A True Test?
It has been almost four years since Canadian sprinter Ben Johnson tested positive for anabolic steroids at the Seoul Olympics. How far has drug testing in track and field come since then? As the Barcelona Olympics approach, two potential medalists—Katrin Krabbe of Germany, the women's world champion at 100 and 200 meters, and Butch Reynolds of the U.S., the world-record holder in the 400—are challenging drug-related suspensions on grounds that the testing procedures were flawed.
Krabbe was suspended by the German track and field federation on Feb. 15. Although her urine sample was drug free, tests showed that her sample and those from two other sprinters had come from the same person. Upon appeal, the federation said there was no conclusive evidence that the three samples had been manipulated, and ruled that the runners could compete in Germany. The International Amateur Athletics Federation (IAAF) has yet to decide whether they can compete internationally.
The IAAF suspended Reynolds after he tested positive for a steroid in August 1990. Reynolds appealed, claiming that his results had been confused with another athlete's, but on May 11 an IAAF appeals panel upheld his suspension. Then on May 28 a U.S. district court judge in Columbus, Ohio, granted him a temporary restraining order, allowing him to compete until June 18 (SI, June 8). Reynolds has since qualified for the U.S. Olympic Track and Field Trials beginning on Friday in New Orleans.
TAC, the governing body of track and field in the U.S., finds itself in a quandary. Reynolds was planning to seek another restraining order this Thursday that would allow him to run in the trials. The IAAF has threatened to ban any athlete who competes against Reynolds, and two weeks ago the organization's president, Primo Nebiolo, said, "We will never accept a decision of any court in the world against our rules." If Reynolds gets the restraining order and shows up at the trials, what will TAC do? And if he competes, what will the IAAF do?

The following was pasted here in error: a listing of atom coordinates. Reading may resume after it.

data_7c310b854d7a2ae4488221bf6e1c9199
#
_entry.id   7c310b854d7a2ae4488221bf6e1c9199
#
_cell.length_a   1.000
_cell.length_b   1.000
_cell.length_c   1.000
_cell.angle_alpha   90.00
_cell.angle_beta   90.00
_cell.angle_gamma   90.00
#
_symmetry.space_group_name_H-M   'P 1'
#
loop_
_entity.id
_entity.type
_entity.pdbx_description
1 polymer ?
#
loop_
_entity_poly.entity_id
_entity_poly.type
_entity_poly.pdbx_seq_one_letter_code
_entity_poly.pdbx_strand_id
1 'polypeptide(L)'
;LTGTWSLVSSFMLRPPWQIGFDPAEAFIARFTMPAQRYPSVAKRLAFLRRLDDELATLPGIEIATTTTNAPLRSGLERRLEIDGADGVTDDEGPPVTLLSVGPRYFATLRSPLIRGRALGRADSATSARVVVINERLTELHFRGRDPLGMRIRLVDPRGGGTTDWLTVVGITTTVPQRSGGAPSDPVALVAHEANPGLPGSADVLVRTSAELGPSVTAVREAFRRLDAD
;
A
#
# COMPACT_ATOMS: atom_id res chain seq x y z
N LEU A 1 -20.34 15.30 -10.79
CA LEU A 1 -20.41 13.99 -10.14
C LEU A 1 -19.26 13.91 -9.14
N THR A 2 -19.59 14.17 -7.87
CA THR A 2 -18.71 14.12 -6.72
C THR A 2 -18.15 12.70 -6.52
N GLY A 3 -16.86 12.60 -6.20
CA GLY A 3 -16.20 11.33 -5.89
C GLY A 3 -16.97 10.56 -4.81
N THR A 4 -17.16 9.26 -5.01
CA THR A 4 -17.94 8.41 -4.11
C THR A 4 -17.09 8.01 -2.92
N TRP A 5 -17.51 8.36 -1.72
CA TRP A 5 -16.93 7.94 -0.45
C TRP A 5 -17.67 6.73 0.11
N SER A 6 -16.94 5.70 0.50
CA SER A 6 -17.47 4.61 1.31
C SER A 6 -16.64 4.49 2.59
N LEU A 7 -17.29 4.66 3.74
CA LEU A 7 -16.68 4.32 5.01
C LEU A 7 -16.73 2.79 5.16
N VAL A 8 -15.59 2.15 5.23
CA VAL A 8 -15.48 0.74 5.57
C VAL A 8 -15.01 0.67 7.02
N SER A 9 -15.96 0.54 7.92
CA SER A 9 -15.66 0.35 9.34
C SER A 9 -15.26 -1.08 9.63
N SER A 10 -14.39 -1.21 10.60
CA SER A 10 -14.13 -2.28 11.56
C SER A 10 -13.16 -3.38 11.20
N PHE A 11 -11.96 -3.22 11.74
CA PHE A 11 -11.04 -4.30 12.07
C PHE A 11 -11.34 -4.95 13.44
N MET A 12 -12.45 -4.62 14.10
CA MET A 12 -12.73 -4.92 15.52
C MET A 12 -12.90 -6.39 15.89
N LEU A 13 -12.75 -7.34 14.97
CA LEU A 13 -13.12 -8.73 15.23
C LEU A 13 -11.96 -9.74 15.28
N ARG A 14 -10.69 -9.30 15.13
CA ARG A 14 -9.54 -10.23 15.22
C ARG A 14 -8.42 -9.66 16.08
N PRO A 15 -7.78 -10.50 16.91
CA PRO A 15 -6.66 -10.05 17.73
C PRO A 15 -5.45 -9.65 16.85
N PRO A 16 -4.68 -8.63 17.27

Such questions of jurisdiction have rarely been asked in track and field. The testing programs of TAC and the IAAF involve such complicated procedures that samples are inevitably mishandled, allowing athletes to appeal and regain the right to compete. Athletes rarely sue, but their threats to do so are sometimes enough to get TAC or the IAAF to back down. In this case TAC was willing to allow Reynolds to compete, but, for once, the IAAF stuck to its guns.
Over the last few years track and field has tried to put more teeth into its drug policies. Last August the IAAF increased the suspension for using banned substances from two to four years. And TAC now conducts out-of-competition testing. But these and other revisions have done nothing to eliminate the flaws that obviously still exist in the testing procedure itself. Moreover, there is still no test for several performance-enhancing drugs, and a new mail-order product can apparently mask almost any banned substance.
So, despite the progress it has made, track and field is now perceived as a drug-ridden sport. If the sport hopes to eradicate that perception, it must find a way to make testing procedures more reliable. Bad drug testing is worse than none at all.
Allen Hye, a German professor at Wright State in Dayton, has come up with his all-religious baseball team: C, Steve Christmas; 1B, Luke Easter; 2B, Johnny Temple; SS, Jose Pagan; 3B, Tim Teufel ( Teufel means "devil" in German); OF, Jesus Alou, Angel Bravo and Bob Christian; P, Preacher Roe; reliever, Jim Gott ( Gott means "god" in German); manager, Harry Lord.